Schenectady County

Bisco bakes but vibe still cool (with video)

Staying cool at Camp Bisco is easy provided a few simple steps are taken.

Staying cool at Camp Bisco is easy provided a few simple steps are taken.

Use wet-wipes or ice cubes to keep the skin cool in the baking sun and keep a spray bottle handy for when it gets really hot. Keep hydrated, seek shade and if all else fails, do what most fans do at the three-day music festival at the Indian Lookout Country Club in the hamlet of Mariaville

“Just generally take your clothes off,” said Sara Laskowski of Delaware, wearing a bikini top and cutoff shorts.

Camp Bisco roared into its second day Friday as temperatures soared into the low 90s. Arid conditions left the sprawling 200-acre campground swirling with dust amid the foot traffic and every passing vehicle.

Bandanas and bags of ice became hot commodities as the afternoon wore into the evening. The dust caked the cars and bodies of the campers who arrived when the gates opened late Wednesday but was only a bit less dense on the newcomers showing throughout Friday.

“I would have brought my respirator from work if I knew it was this bad,” mused Mike, a chemist from New Jersey who wouldn’t give his last name.

C.J. Cowen and Aaron Stough didn’t have to worry much about the dust. Both wore full-body suits that covered every inch of their skin amid the sweltering heat.

“It was a very bad wardrobe decision that was made at the last minute,” said Stough, a nine-time veteran of Bisco, while smoking a cigarette through the mask of his black and white checkered suit.

Both anticipated the normal procession of thunderstorms that typically roll over Bisco at least once over its three days. Instead, they found themselves relying on a few household methods to stay cool and fresh in their hot attire.

“A lot of water and antiperspirant,” Stough mused.

But the heat and dust didn’t deter the crowd from enjoying the visual oddities and genial atmosphere of Bisco, now in it’s 11th year. Estimates of the numbers were inconsistent. Gazette reviewer Brian McElhiney was told by some workers that 30,000 were there, but organizers offered qualified numbers in the 12,000 range — roughly the permit limit for the event.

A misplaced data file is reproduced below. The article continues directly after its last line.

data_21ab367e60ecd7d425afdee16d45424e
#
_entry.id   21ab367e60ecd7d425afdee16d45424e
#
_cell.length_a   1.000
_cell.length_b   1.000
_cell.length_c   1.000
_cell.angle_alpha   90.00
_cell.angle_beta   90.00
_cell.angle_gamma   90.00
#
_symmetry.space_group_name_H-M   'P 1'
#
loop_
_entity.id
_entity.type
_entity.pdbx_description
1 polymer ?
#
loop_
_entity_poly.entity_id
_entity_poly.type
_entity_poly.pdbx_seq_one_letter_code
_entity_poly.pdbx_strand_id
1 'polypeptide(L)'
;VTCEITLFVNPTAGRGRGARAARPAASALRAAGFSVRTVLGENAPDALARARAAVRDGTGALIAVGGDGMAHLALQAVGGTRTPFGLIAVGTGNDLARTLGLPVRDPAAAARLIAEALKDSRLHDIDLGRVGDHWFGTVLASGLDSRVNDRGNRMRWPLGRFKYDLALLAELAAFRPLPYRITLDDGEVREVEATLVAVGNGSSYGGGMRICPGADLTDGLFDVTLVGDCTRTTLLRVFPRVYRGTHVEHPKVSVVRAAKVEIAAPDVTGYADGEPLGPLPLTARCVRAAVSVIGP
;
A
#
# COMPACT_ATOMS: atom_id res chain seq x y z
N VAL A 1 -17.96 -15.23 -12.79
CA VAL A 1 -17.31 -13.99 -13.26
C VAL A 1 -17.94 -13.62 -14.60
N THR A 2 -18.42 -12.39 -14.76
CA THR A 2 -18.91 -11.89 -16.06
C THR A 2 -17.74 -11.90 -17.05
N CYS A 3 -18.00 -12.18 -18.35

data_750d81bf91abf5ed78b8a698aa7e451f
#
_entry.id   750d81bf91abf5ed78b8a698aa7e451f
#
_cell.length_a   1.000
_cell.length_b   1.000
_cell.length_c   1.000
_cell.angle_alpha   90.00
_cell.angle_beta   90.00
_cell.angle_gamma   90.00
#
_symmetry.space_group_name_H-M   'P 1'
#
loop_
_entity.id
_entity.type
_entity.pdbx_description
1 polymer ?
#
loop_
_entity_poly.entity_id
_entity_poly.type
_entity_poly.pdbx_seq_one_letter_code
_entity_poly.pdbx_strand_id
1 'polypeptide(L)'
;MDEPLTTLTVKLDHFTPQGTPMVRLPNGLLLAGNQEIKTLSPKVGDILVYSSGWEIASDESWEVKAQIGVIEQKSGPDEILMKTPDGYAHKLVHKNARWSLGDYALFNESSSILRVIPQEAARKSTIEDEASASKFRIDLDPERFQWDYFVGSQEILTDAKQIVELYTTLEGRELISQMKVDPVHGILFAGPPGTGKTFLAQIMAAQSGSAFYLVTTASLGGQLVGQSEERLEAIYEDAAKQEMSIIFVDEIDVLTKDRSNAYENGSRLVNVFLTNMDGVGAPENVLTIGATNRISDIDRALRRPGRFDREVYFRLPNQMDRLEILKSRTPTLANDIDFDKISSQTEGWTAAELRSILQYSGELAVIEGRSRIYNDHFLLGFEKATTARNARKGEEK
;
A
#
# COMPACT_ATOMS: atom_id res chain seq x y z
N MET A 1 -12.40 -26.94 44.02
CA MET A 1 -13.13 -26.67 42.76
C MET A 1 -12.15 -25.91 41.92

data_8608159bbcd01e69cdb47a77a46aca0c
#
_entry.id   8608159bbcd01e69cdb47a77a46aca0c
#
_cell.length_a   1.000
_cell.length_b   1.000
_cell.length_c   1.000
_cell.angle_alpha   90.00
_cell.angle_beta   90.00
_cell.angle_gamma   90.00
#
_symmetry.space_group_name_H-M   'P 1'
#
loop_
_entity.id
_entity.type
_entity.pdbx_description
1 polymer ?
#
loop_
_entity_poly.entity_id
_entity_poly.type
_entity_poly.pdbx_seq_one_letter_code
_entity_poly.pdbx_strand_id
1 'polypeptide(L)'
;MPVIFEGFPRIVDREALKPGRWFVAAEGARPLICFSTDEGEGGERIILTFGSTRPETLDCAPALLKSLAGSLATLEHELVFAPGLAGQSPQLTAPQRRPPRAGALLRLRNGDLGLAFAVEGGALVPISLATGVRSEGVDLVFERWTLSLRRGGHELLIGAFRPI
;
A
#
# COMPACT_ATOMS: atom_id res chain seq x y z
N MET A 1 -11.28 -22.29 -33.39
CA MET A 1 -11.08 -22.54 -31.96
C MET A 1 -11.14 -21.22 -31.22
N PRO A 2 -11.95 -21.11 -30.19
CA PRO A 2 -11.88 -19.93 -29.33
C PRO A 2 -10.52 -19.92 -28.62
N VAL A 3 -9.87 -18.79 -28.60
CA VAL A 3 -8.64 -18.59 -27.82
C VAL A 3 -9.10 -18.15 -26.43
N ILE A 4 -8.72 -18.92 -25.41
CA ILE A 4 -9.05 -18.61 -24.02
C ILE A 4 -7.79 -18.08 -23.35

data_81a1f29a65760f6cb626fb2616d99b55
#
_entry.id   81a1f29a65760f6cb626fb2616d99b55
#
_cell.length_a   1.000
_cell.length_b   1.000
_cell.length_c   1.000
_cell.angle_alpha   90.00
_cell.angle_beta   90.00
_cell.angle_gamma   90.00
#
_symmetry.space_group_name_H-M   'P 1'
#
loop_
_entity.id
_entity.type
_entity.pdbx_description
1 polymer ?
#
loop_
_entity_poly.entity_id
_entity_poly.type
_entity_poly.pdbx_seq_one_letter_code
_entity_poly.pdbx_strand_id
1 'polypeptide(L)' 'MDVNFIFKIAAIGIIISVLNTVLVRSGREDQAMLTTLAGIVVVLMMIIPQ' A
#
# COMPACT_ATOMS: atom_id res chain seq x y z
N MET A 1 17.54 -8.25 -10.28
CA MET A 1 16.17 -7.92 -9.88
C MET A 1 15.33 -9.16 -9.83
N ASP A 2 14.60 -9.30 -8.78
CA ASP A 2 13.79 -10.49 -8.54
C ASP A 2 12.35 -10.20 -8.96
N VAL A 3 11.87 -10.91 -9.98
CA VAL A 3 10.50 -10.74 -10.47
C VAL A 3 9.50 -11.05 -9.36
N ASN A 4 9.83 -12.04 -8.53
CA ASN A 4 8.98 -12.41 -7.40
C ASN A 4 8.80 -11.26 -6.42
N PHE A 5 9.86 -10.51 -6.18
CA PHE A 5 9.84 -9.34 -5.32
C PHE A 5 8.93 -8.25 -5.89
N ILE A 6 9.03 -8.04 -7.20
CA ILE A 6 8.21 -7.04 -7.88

Alcohol and variety of pharmacological or illegal substances kept fans jamming throughout the day, even when conditions veered sharply into unpleasant heat during the daylight hours.

“We’re all here together,” beamed Sara Jelenffy of Boston. “Peace, love, unity and respect. That’s what this is all about.”

Sure enough, there was a sense camaraderie among the masses: A couple of beers shared between strangers passing by; fans offering Indian Lookout’s biker security squad cold water amid the sweltering heat; and other random acts of sharing. Fans shared water when standing before crowded stages and were quick to offer a splash from a bottle or blast from a squirt gun to help cool one another.

“People share,” Laskowski explained. “It’s a camp.”

Organizers were pleased with how the festival was unfolding Friday, even if it seemed like a lighter draw than previous years. Spokesman Chad Shearer said fans were still looking for tickets to attend Saturday’s lineup, which includes popular acts like Bassnectar and the headlining Disco Biscuits.

“We are very pleased with how the festival has gone thus far and look forward to another successful day,” he said Friday.

But Bisco also has it’s darker side. The consumption of drugs and booze kept Indian Lookout’s cadre of local emergency medical technicians increasingly busy throughout the late afternoon and into the evening.

The action followed a death at the campground discovered late Wednesday morning. A worker helping set up the campground’s concession stand was discovered dead in his tent by fellow campers after suffering an apparent overdose; state police later found a variety of illicit drugs in his tent.

Members of the Duanesburg Volunteer Ambulance Corps kept sentry at the campground Friday, sharing duties with Mohawk Ambulance when they needed to haul an injured or addled fan to a hospital. Ellis Hospital in Schenectady reported admitting six fans — ranging from broken bones to drug overdoses — from when the gates opened late Wednesday evening until late Friday afternoon. State police and the Schenectady County Sheriff’s Department reported a handful of drug-related arrests but no serious incidents. Police patrol the roads around the campground but security inside Indian Lookout is private.

In all, roughly two dozen fans had to be taken from the campground during the first half of the festival. Donna Evans, a spokeswoman for Ellis, said the emergency room wasn’t as active as hospital officials initially anticipated, but pledged it would continue to keep additional staff on hand. The entertainment runs through today and the scene will clear Sunday.

“We planned in advance of this and increased the emergency staff so we’re prepared,” she said.

Fans were generally dismissive of overdose reports. Many said they realized what they could ingest safely and blamed the cases of hospitalization on the few that didn’t know when to stop.

“The majority of people know their limits,” Jelenffy said. “And then there are those few stragglers.”

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